In 2014, Bank’s market risk exposure, as measured by the value at risk (VaR, for one day holding period, at 97.5% confidence level), was in relation to the established limits on moderate level. The average utilisation of VaR limit for Financial Markets Department, whose positions consist primarily of trading book portfolios, amounted to 33% (PLN 2.0 million), for the Brokerage Bureau (BM) 15% (PLN 0.3 million), while for the Treasury Department, whose positions are classified solely to the banking book, it was 59% (PLN 26.1 million) for the positions without capital modelling and 55% (PLN 23.9 million) for the positions with capital modelling. Value at risk for Debt Securities Issue Department (DCM) is limited since March 2014. The average utilization of this limit is 9% (PLN 0.3 million). The average utilisation of the VaR limit for the position of the Structured and Mezzanine Finance Department (DFS) in shares listed in the Warsaw Stock Exchange accounted for 72% (PLN 6.4 million). In 2014, the VaR figures for mBank’s portfolio were driven mainly by portfolios of instruments sensitive to interest rates and separated credit spread – the banking book T-bonds portfolios managed by Treasury Department and the trading book portfolios and interest rate exchange positions managed by Financial Markets Department. Second most significant portfolio having impact on the Bank’s risk profile were positions of DFS, where crucial risk factor remains the rate of PZU shares, due to holding significant investment position in shares of the company. The DFM portfolios of instruments sensitive to changes in exchange rates like FX spots, currency options, as well as the exposure of BM to equity price risk and risk of implied volatility of options traded on the Warsaw Stock, had a relatively low impact on the Bank’s risk profile.

mBank VaR

The tables below present VaR statistics for the Bank’s portfolio:

 
PLN 000's 2014 2013
31.12.2014 Mean Maximum Minimum 31.12.2013 Mean Maximum Minimum
VaR IR 16 457 14 693 19 081 8 122 15 155 16 034 22 806 6 774
VaR FX 937 348 1 162 95 212 348 1 196 73
VaR EQ 6 243 6 507 7 647 5 836 7 268 5 659 7 451 4 551
VaR CS 25 142 27 245 31 279 25 049        
VaR 33 393 29 448 36 453 15 968 16 910 17 622 23 556 10 840
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VaR IR – interest rate risk
VaR FX – currency risk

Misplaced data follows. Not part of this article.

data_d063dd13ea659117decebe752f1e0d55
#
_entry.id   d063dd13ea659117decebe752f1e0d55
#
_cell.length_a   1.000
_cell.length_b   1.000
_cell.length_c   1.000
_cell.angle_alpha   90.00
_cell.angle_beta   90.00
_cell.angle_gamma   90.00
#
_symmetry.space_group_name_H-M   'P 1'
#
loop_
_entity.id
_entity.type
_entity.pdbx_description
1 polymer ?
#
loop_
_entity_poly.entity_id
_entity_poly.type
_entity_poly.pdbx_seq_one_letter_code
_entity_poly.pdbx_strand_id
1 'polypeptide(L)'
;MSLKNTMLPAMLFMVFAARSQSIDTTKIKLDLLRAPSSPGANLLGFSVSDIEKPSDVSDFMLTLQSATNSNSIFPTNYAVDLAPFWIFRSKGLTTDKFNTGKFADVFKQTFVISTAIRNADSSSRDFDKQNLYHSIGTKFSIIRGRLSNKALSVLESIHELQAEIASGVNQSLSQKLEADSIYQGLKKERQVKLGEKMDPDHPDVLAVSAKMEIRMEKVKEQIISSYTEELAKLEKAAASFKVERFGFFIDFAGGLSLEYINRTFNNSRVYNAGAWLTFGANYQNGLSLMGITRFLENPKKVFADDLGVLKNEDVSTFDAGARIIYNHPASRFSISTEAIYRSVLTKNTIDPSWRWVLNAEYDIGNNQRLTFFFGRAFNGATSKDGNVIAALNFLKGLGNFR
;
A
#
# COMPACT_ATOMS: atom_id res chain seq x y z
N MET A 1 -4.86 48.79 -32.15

VaR EQ – equity risk
VaR CS – credit spread risk

Stress testing

Stress tests are additional measures of market risk, supplementing the measurement of the value at risk, which show the hypothetical changes in the current valuation of the Bank's portfolios, which would take place as a result of realisation of the so-called stress scenarios – i.e. market situations at which the risk factors would reach specified extreme values, assuming taking static portfolio.

Stress tests consist of two parts: standard stress tests designated for standard risk factors: currency exchange rates, interest rates, stock prices and their volatility, as well as a stress test, which involves changes in credit spreads. In this way, there was addressed among others, the need for covering in stress tests analysis the independent effect of basis risk (the spread between interest rates on government bonds and IRS), which the Bank is exposed to, due to maintaining a portfolio of Treasury bonds.

Average utilisation of stress test limits in mBank in 2014 amounted to 50% (PLN 783.9 million). The average utilisation of the limits in 2014 for the Treasury Department portfolio without capital modelling was 65% (PLN 618.9 million) and 59% (PLN 616.7 million) including capital modelling. For the Financial Markets Department portfolio the average utilisation was 30% (PLN 121.7 million), for BM portfolio 7% (PLN 0.8 million), for DCM portfolio 25% (PLN 15.5 million) and for DFS portfolio 65% (PLN 32.7 million). The most significant part of presented stress test values constitutes credit spread stress test for government bonds portfolio because stress test scenarios include scenario in which interest rates increase on average by 100 bps.

Market risk of mBank Group

The main sources of market risk of the mBank Group are the Bank’s positions. The table below shows VaR statistics (at 97.5% confidence level for a one-day holding period) for mBank Group (i.e. mBank, mBank Hipoteczny, mLeasing, Dom Maklerski mBanku) in 2014 for individual members of the Group in which market risk positions were identified and their decomposition to the VaRs corresponding to the main risk factor types – interest rate risk (VaR IR), foreign exchange risk (VaR FX), and equity prices risk (VaR EQ). The table below presents VaR for mBank as of the end of 2014:

 
PLN 000's mBank Group mBank mBH mLeasing DM mBanku
VaR IR 15 119 14 693 75 436 8
VaR FX 357 348 26 108 20
VaR EQ 6 540 6 507 0 0 137
VaR CS 27 245 27 245 0 0 0
VaR Mean 29 678 29 448 86 418 134
VaR Maximum 36 718 36 453 251 627 171
VaR Minimum 16 183 15 968 45 308 71
VaR 33 513 33 393 53 424 112
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For comparison, at the end of 2013 VaR for the mBank Group was PLN 17 152 thousand, including VaR for mBank at PLN 16 910 thousand, mBank Hipoteczny – PLN 64 thousand, mLeasing – PLN 615 thousands and Dom Maklerski mBanku – PLN 108 thousand.

 
PLN 000's mBank Group mBank mBH mLeasing DM mBanku
VaR IR 16 334 16 034 76 478 11
VaR FX 362 348 73 190 14
VaR EQ 5 680 5 659 0 0 66
VaR średni 17 776 17 622 108 532 64
VaR max 23 844 23 556 984 780 146
VaR min 10 668 10 840 59 214 45
VaR 17 152 16 910 64 615 108